REDWOOD CITY (AP) — San Francisco Bay Area officials say they’re happy with the first test of an all-mail ballot election.
Election officials in San Mateo County, south of San Francisco, sent out mail-in ballots to all 354,000 registered voters ahead of local elections last Tuesday. County Clerk Mark Church told the San Francisco Chronicle that the mail-in vote ran efficiently. Officials think about 29 percent of voters cast ballots.
Last year, state lawmakers made San Mateo County and rural Yolo County the sites of a three-year trial of mail-in elections.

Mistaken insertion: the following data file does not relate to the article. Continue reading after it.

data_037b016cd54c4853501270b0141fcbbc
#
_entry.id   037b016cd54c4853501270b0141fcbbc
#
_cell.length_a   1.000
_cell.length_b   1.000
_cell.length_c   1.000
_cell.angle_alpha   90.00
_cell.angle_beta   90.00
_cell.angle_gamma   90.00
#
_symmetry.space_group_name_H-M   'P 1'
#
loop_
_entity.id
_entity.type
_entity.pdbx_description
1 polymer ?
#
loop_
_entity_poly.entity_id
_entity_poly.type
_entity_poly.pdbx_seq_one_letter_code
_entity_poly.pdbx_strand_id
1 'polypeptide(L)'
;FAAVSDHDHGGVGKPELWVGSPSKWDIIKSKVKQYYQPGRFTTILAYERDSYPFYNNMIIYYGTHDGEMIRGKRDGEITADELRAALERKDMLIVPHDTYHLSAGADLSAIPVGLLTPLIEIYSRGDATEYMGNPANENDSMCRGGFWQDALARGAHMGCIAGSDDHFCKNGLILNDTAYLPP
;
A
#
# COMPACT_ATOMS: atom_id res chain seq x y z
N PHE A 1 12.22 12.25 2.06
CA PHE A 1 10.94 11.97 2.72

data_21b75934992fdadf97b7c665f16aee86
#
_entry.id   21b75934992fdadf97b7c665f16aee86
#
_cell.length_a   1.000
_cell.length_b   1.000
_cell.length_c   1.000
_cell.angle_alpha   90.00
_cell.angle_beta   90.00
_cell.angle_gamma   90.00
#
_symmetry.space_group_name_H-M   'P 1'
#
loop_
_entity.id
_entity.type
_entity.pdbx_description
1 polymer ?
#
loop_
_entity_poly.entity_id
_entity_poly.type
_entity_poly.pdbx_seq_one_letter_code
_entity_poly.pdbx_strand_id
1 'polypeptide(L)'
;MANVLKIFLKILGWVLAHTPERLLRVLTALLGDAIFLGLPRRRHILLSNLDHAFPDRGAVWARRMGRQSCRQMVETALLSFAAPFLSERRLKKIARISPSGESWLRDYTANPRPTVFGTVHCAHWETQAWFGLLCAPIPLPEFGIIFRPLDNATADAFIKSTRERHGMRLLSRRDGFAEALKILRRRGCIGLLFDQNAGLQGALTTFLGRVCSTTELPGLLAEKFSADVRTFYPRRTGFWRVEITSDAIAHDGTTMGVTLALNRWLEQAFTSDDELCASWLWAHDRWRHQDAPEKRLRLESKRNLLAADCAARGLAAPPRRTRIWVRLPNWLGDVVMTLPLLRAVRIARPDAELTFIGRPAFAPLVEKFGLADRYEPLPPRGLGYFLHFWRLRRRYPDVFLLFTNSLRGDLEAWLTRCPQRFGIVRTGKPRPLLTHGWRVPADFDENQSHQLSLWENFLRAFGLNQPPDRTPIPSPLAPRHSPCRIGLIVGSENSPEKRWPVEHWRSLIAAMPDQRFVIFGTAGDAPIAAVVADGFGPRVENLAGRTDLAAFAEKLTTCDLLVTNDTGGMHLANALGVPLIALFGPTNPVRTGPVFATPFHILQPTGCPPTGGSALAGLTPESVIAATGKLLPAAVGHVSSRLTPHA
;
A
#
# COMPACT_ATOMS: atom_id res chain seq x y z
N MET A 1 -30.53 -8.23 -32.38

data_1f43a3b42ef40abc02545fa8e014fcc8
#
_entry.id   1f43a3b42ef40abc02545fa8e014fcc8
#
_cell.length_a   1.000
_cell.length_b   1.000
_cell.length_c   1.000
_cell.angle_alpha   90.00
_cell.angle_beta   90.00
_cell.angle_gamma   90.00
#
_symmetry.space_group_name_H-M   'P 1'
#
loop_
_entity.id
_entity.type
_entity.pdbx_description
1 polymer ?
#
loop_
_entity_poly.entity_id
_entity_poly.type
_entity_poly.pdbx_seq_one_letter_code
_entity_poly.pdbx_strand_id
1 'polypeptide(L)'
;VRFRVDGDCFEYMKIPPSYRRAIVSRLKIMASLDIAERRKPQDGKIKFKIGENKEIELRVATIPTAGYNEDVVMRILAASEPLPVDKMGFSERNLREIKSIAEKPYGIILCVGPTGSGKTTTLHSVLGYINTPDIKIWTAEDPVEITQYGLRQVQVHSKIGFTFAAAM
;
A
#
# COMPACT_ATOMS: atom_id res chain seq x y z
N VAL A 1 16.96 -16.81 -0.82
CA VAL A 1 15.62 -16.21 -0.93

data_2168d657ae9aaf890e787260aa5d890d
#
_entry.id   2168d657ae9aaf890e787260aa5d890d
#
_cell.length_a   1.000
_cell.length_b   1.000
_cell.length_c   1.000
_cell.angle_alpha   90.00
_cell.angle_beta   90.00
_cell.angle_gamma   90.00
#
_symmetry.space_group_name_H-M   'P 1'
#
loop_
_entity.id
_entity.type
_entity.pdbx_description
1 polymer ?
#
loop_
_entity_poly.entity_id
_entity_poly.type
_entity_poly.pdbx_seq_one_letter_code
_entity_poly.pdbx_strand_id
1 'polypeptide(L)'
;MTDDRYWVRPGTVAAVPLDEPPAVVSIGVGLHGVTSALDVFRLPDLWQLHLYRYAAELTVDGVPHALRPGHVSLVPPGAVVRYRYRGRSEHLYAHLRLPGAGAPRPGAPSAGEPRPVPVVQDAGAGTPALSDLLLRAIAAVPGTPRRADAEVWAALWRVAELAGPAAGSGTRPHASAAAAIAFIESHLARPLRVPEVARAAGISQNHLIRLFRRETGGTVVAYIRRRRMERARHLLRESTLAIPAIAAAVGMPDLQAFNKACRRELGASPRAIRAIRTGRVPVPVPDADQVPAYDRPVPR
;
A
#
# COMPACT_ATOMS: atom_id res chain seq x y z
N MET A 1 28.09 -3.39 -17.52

San Mateo County officials also opened 32 polling places for the total of 2,133 voters who chose to cast ballots in person.
County officials say they were able to cut the number of polling places from the usual 209 and reduce the ranks of specially hired election workers from 1,700 to about 150.
San Mateo County officials haven’t yet figured out how much money they saved, but said cost isn’t the only argument for the move to all-mail-in ballots.
“It’s becoming increasingly hard to recruit qualified people to work at the polls on election day,” Church said. “Voting by mail already is the way of the future.”
Next year’s presidential primary and general election will be exempted from the pilot program.